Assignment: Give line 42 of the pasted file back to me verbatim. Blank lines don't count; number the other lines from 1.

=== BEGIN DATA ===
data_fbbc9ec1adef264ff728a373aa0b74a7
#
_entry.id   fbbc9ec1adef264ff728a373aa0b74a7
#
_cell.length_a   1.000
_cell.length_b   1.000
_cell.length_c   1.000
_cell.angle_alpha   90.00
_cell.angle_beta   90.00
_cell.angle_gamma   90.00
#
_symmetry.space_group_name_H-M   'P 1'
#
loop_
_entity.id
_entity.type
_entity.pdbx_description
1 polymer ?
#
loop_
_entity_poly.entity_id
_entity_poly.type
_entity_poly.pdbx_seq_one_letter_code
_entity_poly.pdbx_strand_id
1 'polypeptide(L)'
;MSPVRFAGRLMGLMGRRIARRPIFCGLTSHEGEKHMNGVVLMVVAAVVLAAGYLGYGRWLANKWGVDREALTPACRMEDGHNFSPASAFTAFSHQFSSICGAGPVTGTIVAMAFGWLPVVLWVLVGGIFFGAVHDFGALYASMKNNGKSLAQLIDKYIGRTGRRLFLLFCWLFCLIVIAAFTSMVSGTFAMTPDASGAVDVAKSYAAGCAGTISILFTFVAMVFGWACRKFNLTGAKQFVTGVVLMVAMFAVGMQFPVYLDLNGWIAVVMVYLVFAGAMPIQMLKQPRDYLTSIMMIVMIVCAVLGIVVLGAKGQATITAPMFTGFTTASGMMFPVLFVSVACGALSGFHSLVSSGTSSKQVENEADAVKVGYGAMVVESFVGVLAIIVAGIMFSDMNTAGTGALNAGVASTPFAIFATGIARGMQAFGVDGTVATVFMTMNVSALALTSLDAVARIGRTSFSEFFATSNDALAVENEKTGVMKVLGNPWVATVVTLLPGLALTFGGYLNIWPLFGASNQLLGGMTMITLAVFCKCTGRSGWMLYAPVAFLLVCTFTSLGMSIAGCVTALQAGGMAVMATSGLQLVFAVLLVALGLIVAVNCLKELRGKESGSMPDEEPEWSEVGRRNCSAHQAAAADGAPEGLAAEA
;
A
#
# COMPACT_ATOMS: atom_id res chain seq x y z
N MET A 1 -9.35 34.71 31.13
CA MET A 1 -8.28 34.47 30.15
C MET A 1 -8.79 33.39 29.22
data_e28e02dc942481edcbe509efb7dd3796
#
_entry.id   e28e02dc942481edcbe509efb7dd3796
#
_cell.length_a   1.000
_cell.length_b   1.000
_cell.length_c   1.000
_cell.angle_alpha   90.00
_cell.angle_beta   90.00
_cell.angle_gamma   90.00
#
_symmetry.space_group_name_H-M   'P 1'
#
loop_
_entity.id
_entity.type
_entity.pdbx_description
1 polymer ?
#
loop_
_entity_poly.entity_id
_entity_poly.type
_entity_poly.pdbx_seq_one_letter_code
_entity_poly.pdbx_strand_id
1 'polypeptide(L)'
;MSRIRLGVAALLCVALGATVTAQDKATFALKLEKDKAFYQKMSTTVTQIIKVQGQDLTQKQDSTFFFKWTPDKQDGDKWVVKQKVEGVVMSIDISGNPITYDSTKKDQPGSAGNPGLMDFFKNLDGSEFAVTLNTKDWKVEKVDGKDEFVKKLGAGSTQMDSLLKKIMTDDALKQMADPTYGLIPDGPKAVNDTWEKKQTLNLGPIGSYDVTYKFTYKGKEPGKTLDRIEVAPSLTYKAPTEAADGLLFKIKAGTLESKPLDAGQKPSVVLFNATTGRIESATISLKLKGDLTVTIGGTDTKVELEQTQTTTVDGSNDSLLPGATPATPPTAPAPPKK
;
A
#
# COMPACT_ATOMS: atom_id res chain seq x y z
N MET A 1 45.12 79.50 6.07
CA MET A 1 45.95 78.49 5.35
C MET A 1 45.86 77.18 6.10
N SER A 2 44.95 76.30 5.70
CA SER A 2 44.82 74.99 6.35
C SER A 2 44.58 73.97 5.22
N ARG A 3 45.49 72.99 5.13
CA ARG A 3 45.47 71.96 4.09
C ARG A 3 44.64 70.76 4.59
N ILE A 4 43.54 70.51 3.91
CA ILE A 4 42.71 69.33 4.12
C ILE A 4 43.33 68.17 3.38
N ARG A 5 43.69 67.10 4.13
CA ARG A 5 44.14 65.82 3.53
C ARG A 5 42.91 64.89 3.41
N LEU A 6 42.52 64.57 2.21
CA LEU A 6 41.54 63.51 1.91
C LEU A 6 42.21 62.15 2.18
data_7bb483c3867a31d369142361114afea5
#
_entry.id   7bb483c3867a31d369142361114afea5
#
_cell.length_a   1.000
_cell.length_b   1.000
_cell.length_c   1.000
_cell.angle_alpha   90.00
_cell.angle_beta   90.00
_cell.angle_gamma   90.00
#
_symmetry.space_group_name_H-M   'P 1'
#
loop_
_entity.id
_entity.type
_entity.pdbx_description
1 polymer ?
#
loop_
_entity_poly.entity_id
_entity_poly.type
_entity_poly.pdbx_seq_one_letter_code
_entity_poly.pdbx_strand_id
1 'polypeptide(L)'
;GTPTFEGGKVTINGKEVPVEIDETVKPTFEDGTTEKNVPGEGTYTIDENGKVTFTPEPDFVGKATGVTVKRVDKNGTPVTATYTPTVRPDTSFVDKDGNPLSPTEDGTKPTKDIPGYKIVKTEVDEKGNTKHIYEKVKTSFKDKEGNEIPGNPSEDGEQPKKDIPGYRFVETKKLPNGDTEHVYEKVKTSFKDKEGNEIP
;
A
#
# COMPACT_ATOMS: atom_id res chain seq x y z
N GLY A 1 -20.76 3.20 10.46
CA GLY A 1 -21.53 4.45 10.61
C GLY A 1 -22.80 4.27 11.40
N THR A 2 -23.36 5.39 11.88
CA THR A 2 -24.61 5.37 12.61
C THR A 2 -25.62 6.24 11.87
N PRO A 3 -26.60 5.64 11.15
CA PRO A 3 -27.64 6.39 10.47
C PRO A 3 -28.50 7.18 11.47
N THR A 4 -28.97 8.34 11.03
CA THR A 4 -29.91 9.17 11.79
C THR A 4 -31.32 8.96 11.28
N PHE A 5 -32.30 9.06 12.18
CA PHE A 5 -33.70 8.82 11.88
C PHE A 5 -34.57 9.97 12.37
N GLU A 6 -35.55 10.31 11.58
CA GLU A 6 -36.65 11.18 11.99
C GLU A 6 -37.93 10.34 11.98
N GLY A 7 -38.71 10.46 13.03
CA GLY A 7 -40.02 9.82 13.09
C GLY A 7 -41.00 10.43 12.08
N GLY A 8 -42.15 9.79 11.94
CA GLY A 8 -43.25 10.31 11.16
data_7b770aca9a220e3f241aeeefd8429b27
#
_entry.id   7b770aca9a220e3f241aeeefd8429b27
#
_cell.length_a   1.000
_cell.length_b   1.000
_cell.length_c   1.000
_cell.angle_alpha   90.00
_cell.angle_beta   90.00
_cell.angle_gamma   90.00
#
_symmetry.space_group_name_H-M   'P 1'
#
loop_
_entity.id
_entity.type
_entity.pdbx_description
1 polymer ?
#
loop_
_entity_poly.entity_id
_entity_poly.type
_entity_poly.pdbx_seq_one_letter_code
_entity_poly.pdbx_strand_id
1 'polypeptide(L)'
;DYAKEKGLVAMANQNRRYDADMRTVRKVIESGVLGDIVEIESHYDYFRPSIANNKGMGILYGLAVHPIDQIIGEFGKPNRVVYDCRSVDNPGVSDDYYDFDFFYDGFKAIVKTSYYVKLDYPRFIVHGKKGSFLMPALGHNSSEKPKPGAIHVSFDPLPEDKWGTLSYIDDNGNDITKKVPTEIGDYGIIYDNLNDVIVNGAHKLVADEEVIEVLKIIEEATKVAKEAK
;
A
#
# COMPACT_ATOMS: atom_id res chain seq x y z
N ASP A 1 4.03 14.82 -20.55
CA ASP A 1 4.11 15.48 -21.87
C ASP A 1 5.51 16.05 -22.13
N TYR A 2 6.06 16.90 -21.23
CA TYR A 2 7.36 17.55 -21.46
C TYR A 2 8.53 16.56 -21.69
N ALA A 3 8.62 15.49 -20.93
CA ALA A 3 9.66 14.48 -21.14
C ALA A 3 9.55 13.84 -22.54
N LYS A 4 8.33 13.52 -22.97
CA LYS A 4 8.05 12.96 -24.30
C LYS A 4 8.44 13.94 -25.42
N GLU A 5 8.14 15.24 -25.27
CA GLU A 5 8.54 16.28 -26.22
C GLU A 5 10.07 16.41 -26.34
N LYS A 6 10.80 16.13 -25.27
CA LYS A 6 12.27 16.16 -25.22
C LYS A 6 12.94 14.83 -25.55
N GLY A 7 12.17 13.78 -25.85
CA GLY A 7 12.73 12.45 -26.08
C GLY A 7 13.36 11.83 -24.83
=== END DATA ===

_cell.angle_beta   90.00